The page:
So, the Allbrights (or perhaps Hannah should have called them the Nonetoobrights) go off to Alaska in an aging van, unprepared and ignorant of the enormity of the adventure which they are seeking. The trip north is full of optimism that a fresh start feeds on; that is until the Allbrights see their new home for the first time. Located on the Kenai peninsula, the area in which their home is perched, Keneq, is cut off from the mainland by glaciers and mountains. Only thirty people make up the community of settlers, and many of them, like Mad Earl are a little looney and sport colorful names, like Large Marge and Crazy Pete. Although they are an odd assortment of kooky characters, most of these people are kindhearted and live by the principal of helping one's neighbor.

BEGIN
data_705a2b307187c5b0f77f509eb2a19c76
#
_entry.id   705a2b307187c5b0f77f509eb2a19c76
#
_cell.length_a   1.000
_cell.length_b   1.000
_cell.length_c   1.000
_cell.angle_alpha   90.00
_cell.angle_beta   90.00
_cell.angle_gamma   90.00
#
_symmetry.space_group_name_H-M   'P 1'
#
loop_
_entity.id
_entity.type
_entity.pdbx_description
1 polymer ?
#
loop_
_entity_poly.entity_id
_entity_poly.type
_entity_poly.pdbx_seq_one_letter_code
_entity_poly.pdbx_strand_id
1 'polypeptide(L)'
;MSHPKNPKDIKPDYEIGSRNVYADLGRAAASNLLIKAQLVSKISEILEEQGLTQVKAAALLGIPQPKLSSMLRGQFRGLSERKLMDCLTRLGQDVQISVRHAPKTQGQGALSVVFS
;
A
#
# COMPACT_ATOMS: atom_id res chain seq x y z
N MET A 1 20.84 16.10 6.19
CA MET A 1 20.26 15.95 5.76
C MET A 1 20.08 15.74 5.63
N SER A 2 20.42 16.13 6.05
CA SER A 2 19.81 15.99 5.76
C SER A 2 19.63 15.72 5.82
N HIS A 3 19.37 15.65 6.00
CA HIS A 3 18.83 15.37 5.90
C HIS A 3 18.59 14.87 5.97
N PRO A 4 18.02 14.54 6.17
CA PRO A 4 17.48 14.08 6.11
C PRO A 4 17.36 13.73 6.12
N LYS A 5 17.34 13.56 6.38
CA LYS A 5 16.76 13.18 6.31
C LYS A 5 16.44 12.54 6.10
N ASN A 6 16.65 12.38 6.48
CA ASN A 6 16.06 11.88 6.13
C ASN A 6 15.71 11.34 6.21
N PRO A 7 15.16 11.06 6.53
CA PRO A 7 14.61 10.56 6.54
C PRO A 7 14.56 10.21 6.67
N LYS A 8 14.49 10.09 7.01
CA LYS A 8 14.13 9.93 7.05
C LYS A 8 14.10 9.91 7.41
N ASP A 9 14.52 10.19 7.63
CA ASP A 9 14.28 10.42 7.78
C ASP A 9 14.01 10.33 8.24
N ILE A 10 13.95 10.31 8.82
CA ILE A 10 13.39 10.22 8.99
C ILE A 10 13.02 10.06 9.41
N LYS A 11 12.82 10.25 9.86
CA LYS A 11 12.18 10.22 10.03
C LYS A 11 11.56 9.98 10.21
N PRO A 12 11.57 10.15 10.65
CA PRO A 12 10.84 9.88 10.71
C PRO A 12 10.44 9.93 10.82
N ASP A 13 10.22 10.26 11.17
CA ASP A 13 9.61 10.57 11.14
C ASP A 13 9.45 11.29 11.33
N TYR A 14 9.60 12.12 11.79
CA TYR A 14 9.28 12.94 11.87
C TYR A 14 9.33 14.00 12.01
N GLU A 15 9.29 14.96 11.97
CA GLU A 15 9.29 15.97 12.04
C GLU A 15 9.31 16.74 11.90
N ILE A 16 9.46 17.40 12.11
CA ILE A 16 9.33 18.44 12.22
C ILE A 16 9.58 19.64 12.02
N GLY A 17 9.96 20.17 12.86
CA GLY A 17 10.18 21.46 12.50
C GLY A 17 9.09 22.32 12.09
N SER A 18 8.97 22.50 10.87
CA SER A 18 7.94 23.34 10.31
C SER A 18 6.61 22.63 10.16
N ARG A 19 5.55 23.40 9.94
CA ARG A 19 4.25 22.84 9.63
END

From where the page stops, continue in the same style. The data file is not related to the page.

Nuzzled onto the edge of a cliff, the first site of the Allbright's new home is shocking for the naïve family. Small, dark, and rickety, the first thing that Leni notices when she enters the filthy shack is the stench of animal poop. With no electricity or running water, cleaning their new home will take days of hard labor. The interior décor is described as having, “Skinned log walls which displayed animal traps, fishing poles, baskets, frying pans, water buckets, nets. The kitchen---such as it was---took up one corner of the main room. Leni saw an old camp stove and a sink with no fixtures; beneath was a curtained-off space. On the counter sat an old ham radio, probably from World War II, cloaked in dust. In the center of the room, a black wood stove held court, its metal pipe rising up to the ceiling like a jointed tin finger pointed at heaven.” (p. 34) Worse yet, there is no bathroom in the cabin, but an outhouse to service the needs of the residents of this Shangri-la.